Germans are very accurate. At least this is what is Germans frequently hear from people of other nationalities. But is this indeed true? In German business schools we are taught that stocktaking can be done by counting, measuring, weighing and estimating. Which always baffled me: just how accurate can ‘estimating’ be? Well, Germans can be pragmatic as long as there’s a plan.
Let’s take a do-it-yourself store with garden center. All 4 different methods of stocktaking would probably be used:
Counting the number of lawn movers.
Measuring the length of carpeting
Taking the weight of screws
Estimating the quantity of gravel
After stocktaking performed with these four methods, we should assume that the inventory is accurate. However, it’s fair to say that it is just an assumption. Years ago, I did an internship in a wholesale company selling cosmetics. I was a cheap resource and so I spent most of my time in the warehouse. I had to count soap bars, 50 gram ones shaped like a teddy bear. There were 100 in a box, and some had manufacturing flaws like a missing arm or ear. We counted the boxes without opening them – not completely accurate perhaps but definitely efficient, Germans can be pragmatic.
Still assuming that after stocktaking inventory is accurate, what about the time between the stock takings? And anyway, how much accuracy is actually needed?
The wholesale industry is very diverse, but even more so is the retail industry. And whereas in some cases accuracy is king, in other instances precision is not as important as other factors.
Here are 5 examples of different industries, where varying weight is given to accurate inventory.
1. Monitoring high-value items
As he deals with goods of very high value, a retailer of jewelry might have a very good reason to require his inventory accuracy to be close to perfect. Such a retailer might like to do stocktaking of precious items on daily base, and maybe even more often than that. RFID tags, which can be attached to objects and tracked through electromagnetic fields, could be a great way to keep track of every single one of his precious items — at least as long as the tags are small enough not to influence customers’ first impression when they see the gems.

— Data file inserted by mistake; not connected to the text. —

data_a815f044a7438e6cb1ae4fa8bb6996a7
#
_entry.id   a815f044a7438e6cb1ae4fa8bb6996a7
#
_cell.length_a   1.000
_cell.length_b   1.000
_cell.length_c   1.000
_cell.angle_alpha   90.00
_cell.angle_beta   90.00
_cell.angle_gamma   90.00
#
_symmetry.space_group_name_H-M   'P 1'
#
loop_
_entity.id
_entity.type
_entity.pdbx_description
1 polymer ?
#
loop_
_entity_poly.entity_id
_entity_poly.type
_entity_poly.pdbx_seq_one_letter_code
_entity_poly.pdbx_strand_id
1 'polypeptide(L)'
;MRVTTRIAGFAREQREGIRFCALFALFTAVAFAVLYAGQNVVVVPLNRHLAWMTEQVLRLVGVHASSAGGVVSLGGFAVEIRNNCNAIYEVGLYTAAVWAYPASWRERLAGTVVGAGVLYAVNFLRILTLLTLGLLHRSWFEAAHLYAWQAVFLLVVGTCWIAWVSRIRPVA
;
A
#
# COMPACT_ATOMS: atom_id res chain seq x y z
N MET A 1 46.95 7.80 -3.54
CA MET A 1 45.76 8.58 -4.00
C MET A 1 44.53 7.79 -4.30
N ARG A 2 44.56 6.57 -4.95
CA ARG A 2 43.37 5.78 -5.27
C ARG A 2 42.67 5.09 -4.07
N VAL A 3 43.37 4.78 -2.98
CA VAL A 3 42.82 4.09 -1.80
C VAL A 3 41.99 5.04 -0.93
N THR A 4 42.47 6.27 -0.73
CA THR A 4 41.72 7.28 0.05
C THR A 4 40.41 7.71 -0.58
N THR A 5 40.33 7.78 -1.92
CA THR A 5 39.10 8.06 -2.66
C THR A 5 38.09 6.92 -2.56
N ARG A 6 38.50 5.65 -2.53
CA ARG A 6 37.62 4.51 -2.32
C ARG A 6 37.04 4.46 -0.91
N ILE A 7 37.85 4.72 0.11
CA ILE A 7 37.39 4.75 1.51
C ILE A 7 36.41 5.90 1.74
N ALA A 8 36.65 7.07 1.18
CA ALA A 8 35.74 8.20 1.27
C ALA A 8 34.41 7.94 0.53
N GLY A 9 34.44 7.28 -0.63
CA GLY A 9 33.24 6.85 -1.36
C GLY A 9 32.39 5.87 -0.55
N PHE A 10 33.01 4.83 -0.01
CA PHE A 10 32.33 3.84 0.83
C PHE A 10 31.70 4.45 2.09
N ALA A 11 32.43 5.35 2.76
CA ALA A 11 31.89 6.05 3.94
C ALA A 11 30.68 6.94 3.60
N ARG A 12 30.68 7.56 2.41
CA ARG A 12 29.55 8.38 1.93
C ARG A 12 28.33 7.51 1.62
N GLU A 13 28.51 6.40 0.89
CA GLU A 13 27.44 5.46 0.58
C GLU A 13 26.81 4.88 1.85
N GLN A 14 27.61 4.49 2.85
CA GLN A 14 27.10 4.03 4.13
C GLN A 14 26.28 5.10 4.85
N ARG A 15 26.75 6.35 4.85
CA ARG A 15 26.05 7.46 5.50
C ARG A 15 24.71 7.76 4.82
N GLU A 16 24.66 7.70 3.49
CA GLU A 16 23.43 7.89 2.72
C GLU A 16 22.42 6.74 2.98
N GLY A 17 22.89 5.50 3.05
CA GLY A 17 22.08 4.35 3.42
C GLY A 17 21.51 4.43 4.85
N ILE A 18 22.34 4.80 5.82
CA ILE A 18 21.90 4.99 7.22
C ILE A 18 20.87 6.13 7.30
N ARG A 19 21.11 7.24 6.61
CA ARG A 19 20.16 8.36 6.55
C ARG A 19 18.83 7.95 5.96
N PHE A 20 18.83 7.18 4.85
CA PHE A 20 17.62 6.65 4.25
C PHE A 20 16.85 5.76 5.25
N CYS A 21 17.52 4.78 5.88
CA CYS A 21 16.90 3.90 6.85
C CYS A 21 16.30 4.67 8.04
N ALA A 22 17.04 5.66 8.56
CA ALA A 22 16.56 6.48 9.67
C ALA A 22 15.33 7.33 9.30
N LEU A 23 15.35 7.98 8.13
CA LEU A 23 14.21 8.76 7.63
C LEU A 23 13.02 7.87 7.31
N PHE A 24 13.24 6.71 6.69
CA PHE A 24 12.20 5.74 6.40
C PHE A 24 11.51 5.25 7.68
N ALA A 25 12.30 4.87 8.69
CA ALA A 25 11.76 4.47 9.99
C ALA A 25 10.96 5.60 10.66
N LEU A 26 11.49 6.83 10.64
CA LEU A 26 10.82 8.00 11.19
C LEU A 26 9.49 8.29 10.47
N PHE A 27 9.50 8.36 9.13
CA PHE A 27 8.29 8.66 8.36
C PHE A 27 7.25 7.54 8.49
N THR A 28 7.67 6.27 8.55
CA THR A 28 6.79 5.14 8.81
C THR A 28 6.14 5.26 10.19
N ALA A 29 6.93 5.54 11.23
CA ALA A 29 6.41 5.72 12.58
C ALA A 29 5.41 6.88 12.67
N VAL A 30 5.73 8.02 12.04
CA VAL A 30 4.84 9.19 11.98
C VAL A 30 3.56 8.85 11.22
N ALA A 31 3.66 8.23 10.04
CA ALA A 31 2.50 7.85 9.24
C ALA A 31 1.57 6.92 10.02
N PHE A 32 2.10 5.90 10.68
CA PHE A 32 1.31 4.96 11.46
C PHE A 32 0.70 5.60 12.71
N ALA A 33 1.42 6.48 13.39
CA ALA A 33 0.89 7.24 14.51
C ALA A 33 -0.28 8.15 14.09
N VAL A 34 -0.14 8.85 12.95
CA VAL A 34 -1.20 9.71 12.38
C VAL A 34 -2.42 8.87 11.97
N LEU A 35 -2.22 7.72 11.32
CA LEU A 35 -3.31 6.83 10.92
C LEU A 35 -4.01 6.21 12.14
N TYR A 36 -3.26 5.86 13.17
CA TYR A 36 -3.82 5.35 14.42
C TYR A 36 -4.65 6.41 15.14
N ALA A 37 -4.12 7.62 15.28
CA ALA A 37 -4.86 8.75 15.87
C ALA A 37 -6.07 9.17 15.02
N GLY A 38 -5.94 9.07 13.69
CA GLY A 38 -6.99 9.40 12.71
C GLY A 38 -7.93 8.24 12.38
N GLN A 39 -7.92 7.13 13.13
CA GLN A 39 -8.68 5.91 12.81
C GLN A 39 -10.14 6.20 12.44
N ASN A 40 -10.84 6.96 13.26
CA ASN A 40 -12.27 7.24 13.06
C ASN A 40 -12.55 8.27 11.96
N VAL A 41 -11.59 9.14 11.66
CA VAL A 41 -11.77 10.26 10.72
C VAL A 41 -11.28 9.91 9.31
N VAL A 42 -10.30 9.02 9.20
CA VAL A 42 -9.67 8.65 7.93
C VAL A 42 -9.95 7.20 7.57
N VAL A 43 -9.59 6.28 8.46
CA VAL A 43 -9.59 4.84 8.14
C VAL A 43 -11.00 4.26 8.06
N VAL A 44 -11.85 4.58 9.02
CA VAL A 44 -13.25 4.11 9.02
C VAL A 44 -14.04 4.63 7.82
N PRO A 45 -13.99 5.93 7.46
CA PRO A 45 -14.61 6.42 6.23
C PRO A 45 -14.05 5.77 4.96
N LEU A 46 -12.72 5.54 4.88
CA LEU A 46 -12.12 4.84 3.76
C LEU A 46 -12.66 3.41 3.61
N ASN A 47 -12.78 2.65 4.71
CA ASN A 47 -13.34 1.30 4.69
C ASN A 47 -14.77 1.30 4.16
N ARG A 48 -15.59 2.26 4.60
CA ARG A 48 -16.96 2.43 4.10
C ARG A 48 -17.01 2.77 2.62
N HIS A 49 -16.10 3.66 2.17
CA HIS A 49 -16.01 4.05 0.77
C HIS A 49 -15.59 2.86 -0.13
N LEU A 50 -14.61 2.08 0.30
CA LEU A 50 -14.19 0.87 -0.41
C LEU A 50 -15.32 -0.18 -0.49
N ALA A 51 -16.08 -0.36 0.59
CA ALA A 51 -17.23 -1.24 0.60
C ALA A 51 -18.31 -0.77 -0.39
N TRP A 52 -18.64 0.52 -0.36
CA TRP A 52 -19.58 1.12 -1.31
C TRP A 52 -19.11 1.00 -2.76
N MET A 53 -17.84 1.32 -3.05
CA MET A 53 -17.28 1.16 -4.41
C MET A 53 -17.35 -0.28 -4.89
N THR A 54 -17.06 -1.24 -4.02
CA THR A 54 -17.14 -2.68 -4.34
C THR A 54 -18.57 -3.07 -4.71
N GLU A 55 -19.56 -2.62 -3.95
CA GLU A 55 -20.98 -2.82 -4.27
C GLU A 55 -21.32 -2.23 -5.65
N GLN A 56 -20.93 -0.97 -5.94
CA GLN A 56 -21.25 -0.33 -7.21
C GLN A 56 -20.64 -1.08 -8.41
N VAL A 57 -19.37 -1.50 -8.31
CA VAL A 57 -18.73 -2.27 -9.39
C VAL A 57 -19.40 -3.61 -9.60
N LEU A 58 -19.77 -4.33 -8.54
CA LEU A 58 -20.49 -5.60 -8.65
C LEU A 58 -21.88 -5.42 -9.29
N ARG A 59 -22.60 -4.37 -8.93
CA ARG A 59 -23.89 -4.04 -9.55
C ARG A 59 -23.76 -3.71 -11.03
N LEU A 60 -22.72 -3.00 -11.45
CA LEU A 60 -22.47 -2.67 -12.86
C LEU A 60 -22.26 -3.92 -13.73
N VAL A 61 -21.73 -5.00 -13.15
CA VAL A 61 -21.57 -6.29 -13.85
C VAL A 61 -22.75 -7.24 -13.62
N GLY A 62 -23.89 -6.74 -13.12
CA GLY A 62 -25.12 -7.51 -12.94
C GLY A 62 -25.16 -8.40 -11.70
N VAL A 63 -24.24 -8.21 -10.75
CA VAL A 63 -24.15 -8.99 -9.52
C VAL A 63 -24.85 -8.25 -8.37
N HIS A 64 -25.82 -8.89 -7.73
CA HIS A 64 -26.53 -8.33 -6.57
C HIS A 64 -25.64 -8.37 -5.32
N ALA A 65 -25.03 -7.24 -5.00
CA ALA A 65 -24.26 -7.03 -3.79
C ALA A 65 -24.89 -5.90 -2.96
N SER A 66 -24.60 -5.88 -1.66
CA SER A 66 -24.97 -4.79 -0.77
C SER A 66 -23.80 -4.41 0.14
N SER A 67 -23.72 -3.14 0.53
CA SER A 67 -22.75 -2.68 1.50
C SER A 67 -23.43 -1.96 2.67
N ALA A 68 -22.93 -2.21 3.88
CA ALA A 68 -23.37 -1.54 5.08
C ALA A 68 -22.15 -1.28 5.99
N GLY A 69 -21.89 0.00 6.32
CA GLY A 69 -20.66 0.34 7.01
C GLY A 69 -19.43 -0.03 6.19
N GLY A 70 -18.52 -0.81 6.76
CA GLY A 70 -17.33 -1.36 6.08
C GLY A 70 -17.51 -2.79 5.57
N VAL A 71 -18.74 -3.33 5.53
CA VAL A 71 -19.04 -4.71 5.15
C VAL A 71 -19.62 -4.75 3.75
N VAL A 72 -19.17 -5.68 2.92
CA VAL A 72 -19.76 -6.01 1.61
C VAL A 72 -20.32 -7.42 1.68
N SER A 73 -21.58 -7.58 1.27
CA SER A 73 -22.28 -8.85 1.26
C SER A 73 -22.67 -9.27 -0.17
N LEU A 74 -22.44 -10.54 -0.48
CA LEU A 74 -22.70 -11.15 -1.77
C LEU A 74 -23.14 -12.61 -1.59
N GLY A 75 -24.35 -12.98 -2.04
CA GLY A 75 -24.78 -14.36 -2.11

2. Keeping track of moving inventory
High-level audio items can be very valuable. A 2 meter long loudspeaker cable can cost almost €3,000 sales price. A customer who is willing to pay such a high amount would probably like to try the cable in a store before buying; however, having such expensive items on hand in all stores might be too high an investment for the audio retailer, who might instead decide send the item around between stores as needed. This retailer would likely decide to keep track of inventory not just within a store, but also while in transit. ‘In transit’ losses happen, and clarifying the cases is usually time consuming (web shop customers are well familiar with this problem).
3. Buying in boxes and selling by weight
Let’s take the deli department of a hypermarket that sells fresh fish. An average whole sea bass sold retail weighs around 1.5 kilograms. The hypermarket buys whole seabass in boxes and sells in (kilo) grams. A box usually contains 6 to 7 whole fish and so while goods receiving is only available by an average, selling will work differently, close to detail.
4. Receiving and not receiving items
Goods receiving in a store is still a manual process, which can be supported by handheld devices. The human factor is a cost. Larger supermarkets often work on bottom-line results, which might make accurate inventory levelnot the number one goal for the company. In some stores, goods receiving is posted in the store automatically when a shipment is posted. Let’s say that it’s a warm sunny day, and the truck driver decides to take a six-pack of mineral water back home. Although the store will physically be missing a six pack, causing errors in inventory, this missing item won’t have an impact on the bottom line. Sometimes the cost of receiving goods in the store can, incredibly, be much higher than the loss of an item.
5. Wasting food items
The hospitality industry differentiates between wastage and shrinkage. Wastage is the loss of raw product weight before preparation; for example, it occurs when taking bones out of meat. Shrinkage is the loss of weight during the cooking process. There are statistics available on the various different types of meat, and a restaurant would be able to use those parameters when planning a recipe to calculate how much raw products is needed per portion. Let’s say that the restaurant also has a bar selling draft beer. A keg would, in theory, produce a fixed number of glasses. The tubes between the keg and the tap can contain a certain volume of beer, that would fill a number of glasses. One could also measure the beer that goes down the drain. All this information is available, and could be used by the restaurateur.
All this considered, the restaurant should have quite an accurate inventory, if it has invested into resources that maintain the data. On the other hand, I did a workshop with a restaurateur, and this is what the general manager told me: “Our chefs are artists, and we don’t want to bother them with inventory handling”.
These 5 examples show that there is no clear and agreed concept of ‘accurate inventory’, and that for retailers and their retail solutions, when it comes to calculating inventory flexibility is key.
One thing I haven’t figured out yet is how to do stocktaking of carpeting on a roll. There’s an algorithm that takes into account ‘outer diameter’, ‘inner diameter’ and ‘layer thickness’. However, that carpeting is ‘soft’ and so I would assume the inner layers to be thinner than the outer layers. So maybe we’re back to guessing – sorry, I mean ‘estimating’.
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